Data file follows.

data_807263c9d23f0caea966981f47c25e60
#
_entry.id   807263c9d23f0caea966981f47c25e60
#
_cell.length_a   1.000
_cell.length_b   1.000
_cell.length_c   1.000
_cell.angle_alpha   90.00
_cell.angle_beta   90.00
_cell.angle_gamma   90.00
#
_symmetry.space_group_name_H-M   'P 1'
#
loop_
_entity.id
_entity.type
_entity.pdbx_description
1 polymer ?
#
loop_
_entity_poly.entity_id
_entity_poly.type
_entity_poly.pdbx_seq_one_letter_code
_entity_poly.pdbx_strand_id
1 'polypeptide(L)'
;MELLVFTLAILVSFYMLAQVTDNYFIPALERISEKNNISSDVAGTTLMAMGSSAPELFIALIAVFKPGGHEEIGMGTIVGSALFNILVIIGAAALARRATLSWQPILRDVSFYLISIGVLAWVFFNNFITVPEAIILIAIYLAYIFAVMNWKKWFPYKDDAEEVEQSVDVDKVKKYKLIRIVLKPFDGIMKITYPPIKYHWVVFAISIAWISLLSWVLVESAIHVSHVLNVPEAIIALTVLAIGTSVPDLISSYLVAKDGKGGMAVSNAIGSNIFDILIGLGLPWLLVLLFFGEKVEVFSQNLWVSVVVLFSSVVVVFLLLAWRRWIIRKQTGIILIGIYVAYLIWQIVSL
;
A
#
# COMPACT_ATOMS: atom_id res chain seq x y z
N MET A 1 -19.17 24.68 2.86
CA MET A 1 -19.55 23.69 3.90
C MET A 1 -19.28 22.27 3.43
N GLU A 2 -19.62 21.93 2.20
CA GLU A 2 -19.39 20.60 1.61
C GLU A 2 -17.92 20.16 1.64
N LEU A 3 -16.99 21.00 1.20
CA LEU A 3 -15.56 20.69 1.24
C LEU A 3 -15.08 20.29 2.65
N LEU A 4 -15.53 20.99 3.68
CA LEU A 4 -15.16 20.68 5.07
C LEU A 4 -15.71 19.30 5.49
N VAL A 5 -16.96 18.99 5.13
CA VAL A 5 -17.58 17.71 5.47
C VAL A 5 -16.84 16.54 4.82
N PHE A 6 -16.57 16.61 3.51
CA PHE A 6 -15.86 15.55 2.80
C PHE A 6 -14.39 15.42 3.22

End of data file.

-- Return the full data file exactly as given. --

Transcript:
data_807263c9d23f0caea966981f47c25e60
#
_entry.id   807263c9d23f0caea966981f47c25e60
#
_cell.length_a   1.000
_cell.length_b   1.000
_cell.length_c   1.000
_cell.angle_alpha   90.00
_cell.angle_beta   90.00
_cell.angle_gamma   90.00
#
_symmetry.space_group_name_H-M   'P 1'
#
loop_
_entity.id
_entity.type
_entity.pdbx_description
1 polymer ?
#
loop_
_entity_poly.entity_id
_entity_poly.type
_entity_poly.pdbx_seq_one_letter_code
_entity_poly.pdbx_strand_id
1 'polypeptide(L)'
;MELLVFTLAILVSFYMLAQVTDNYFIPALERISEKNNISSDVAGTTLMAMGSSAPELFIALIAVFKPGGHEEIGMGTIVGSALFNILVIIGAAALARRATLSWQPILRDVSFYLISIGVLAWVFFNNFITVPEAIILIAIYLAYIFAVMNWKKWFPYKDDAEEVEQSVDVDKVKKYKLIRIVLKPFDGIMKITYPPIKYHWVVFAISIAWISLLSWVLVESAIHVSHVLNVPEAIIALTVLAIGTSVPDLISSYLVAKDGKGGMAVSNAIGSNIFDILIGLGLPWLLVLLFFGEKVEVFSQNLWVSVVVLFSSVVVVFLLLAWRRWIIRKQTGIILIGIYVAYLIWQIVSL
;
A
#
# COMPACT_ATOMS: atom_id res chain seq x y z
N MET A 1 -19.17 24.68 2.86
CA MET A 1 -19.55 23.69 3.90
C MET A 1 -19.28 22.27 3.43
N GLU A 2 -19.62 21.93 2.20
CA GLU A 2 -19.39 20.60 1.61
C GLU A 2 -17.92 20.16 1.64
N LEU A 3 -16.99 21.00 1.20
CA LEU A 3 -15.56 20.69 1.24
C LEU A 3 -15.08 20.29 2.65
N LEU A 4 -15.53 20.99 3.68
CA LEU A 4 -15.16 20.68 5.07
C LEU A 4 -15.71 19.30 5.49
N VAL A 5 -16.96 18.99 5.13
CA VAL A 5 -17.58 17.71 5.47
C VAL A 5 -16.84 16.54 4.82
N PHE A 6 -16.57 16.61 3.51
CA PHE A 6 -15.86 15.55 2.80
C PHE A 6 -14.39 15.42 3.22